Sara Bleich

Weight Counseling in Black and White

By Amy Dusto • Photo by Chris Hartlove

Though obesity has reached epidemic proportions in the U.S.—nearly one in three adults falls into that category—60 percent of physicians in a recent study did not give obese patients weight-related counseling. And, as it turns out, physicians are even less likely to offer such guidance to obese patients who are black.

That finding was a surprise for Sara Bleich, PhD, an assistant professor in Health Policy and Management, who led a study to see if race concordance (when a doctor and patient share the same race) affects weight-related counseling. She wanted to know, for example, would a black doctor talk more about healthy lifestyle choices with a black patient? Bleich found that blacks received less weight-related counseling regardless of their physician’s race. “That result was pretty striking,” she says. She found, for example, that white physicians were 50 percent less likely to offer exercise counseling to black obese patients as compared to white obese patients. And black physicians were 65 percent less likely to offer weight-reduction counseling to blacks as compared to whites.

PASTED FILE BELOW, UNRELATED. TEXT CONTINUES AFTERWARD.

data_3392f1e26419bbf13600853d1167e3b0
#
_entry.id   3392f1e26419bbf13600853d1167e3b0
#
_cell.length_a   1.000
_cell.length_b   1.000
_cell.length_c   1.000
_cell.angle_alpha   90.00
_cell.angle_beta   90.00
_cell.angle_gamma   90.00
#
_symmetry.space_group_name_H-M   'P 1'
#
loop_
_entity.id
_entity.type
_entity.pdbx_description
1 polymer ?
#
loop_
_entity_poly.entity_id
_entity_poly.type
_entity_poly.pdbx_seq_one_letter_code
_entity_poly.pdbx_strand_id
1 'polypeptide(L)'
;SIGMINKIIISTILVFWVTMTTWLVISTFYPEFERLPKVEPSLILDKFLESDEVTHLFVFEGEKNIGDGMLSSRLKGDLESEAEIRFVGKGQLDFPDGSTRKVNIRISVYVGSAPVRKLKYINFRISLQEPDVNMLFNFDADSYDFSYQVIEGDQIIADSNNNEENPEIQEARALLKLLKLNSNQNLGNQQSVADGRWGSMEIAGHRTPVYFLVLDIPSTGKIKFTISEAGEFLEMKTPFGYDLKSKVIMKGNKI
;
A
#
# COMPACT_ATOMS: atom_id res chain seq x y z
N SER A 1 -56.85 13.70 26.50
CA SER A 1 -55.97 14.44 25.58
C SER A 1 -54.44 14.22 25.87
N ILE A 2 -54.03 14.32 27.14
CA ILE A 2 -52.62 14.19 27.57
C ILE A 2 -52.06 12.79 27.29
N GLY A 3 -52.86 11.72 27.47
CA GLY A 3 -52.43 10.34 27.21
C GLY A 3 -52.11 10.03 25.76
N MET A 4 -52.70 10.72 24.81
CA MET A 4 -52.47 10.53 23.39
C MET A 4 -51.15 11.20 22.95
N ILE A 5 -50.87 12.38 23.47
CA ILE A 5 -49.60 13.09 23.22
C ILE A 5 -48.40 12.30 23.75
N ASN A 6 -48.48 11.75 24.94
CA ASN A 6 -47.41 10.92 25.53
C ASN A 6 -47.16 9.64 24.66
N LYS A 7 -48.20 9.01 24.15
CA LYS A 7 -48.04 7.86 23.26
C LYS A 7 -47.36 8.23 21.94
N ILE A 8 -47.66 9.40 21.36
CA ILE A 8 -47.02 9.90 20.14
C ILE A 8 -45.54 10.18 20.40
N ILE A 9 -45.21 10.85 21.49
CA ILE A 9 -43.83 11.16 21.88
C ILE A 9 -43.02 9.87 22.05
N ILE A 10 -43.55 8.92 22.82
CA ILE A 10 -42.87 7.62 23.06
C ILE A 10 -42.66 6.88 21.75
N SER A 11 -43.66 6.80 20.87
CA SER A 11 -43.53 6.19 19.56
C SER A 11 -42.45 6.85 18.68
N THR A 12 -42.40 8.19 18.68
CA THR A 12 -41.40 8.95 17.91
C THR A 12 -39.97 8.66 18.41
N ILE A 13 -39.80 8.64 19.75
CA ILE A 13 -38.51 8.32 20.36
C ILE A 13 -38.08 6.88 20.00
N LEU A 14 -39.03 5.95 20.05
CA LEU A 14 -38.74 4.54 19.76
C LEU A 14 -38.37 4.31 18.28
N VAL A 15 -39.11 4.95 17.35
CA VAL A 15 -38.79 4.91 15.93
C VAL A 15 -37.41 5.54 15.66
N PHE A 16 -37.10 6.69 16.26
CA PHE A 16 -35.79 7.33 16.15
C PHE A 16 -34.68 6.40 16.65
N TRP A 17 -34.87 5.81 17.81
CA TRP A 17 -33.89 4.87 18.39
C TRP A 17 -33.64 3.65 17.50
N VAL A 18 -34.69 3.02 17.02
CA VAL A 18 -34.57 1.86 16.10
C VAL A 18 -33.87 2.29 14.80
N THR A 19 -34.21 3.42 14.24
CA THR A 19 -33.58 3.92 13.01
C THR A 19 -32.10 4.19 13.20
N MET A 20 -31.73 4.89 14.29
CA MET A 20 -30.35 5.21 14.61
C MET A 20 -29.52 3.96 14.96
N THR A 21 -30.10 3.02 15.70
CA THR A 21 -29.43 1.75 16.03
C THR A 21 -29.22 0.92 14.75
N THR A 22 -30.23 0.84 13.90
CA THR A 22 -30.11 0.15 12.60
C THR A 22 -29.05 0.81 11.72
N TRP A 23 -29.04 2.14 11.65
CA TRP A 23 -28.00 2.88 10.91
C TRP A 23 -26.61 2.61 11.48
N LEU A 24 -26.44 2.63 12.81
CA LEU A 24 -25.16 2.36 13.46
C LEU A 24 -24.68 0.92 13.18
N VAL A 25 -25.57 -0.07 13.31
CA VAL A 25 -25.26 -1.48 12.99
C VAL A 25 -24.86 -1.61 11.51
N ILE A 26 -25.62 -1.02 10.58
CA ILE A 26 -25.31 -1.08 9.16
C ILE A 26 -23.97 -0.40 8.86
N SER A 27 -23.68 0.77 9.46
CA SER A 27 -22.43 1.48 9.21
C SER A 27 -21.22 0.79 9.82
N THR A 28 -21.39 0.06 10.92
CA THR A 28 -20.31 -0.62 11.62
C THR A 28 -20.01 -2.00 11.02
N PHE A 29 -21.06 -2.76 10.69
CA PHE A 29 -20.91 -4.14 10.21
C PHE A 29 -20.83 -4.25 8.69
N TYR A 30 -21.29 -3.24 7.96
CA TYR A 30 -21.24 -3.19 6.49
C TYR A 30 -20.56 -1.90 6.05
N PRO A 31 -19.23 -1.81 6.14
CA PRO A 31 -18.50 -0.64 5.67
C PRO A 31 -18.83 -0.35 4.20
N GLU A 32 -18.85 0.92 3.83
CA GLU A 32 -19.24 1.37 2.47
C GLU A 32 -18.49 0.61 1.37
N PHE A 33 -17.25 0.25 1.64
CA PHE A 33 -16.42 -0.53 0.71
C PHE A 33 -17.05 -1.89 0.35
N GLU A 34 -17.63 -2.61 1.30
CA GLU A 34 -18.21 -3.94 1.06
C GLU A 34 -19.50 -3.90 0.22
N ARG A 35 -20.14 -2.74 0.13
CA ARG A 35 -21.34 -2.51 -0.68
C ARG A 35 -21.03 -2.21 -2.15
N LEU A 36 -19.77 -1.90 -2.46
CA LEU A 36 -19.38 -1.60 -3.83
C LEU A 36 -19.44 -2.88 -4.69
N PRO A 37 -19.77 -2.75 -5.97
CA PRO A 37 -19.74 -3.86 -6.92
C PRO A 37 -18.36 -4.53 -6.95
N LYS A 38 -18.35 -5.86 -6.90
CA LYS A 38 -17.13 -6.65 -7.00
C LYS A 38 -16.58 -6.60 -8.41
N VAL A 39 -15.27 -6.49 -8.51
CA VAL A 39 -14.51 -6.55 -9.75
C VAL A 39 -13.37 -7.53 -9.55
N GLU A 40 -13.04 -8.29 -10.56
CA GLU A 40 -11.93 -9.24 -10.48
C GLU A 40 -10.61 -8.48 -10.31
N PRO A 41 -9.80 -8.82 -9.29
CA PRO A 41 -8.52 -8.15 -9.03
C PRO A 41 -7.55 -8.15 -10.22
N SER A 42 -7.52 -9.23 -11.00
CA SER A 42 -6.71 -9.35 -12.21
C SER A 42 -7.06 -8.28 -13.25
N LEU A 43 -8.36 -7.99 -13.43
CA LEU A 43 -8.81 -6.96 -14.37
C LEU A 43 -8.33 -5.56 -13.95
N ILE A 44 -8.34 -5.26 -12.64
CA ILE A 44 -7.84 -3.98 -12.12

The study, published online in January in Obesity, focused on obese patients and looked at survey questions that asked physicians whether they gave counseling about weight reduction, diet and nutrition, or exercise. Pulled from a national survey, the 2,000 randomly selected physicians and their patients represented all geographic regions of the U.S. The surprising findings left Bleich and her colleagues with more questions than when they started. “We don’t know exactly what’s going on there,” Bleich says. “If you’re a black obese patient, why are you getting inferior care?”

The answer undoubtedly involves a variety of complicating factors, including social and economic issues, says Bleich. She speculates that physicians on the whole may have a more negative perception of obese black patients—they might think these patients are less likely to follow through after counseling, lack resources like healthy food options or access to gyms, or are more likely to engage in risky behaviors.

This latest finding comes as Bleich continues to push toward her larger goal of finding ways to improve obesity care.

Bleich wonders whether time-pressed doctors, faced with patients who have chronic illnesses such as hypertension and diabetes, find it too daunting to spend precious minutes on weight-related counseling—even though such problems often stem from obesity.

“Should it really be in the hands of physicians?” Bleich asks. Would dietitians or nutritionists—people with time to provide ongoing support—be better suited to providing obesity care?

To find out, Bleich is surveying physicians, this time to find out what assistance they need to provide better weight-related counseling, as well as the extent to which they feel it is their job to do so in the first place.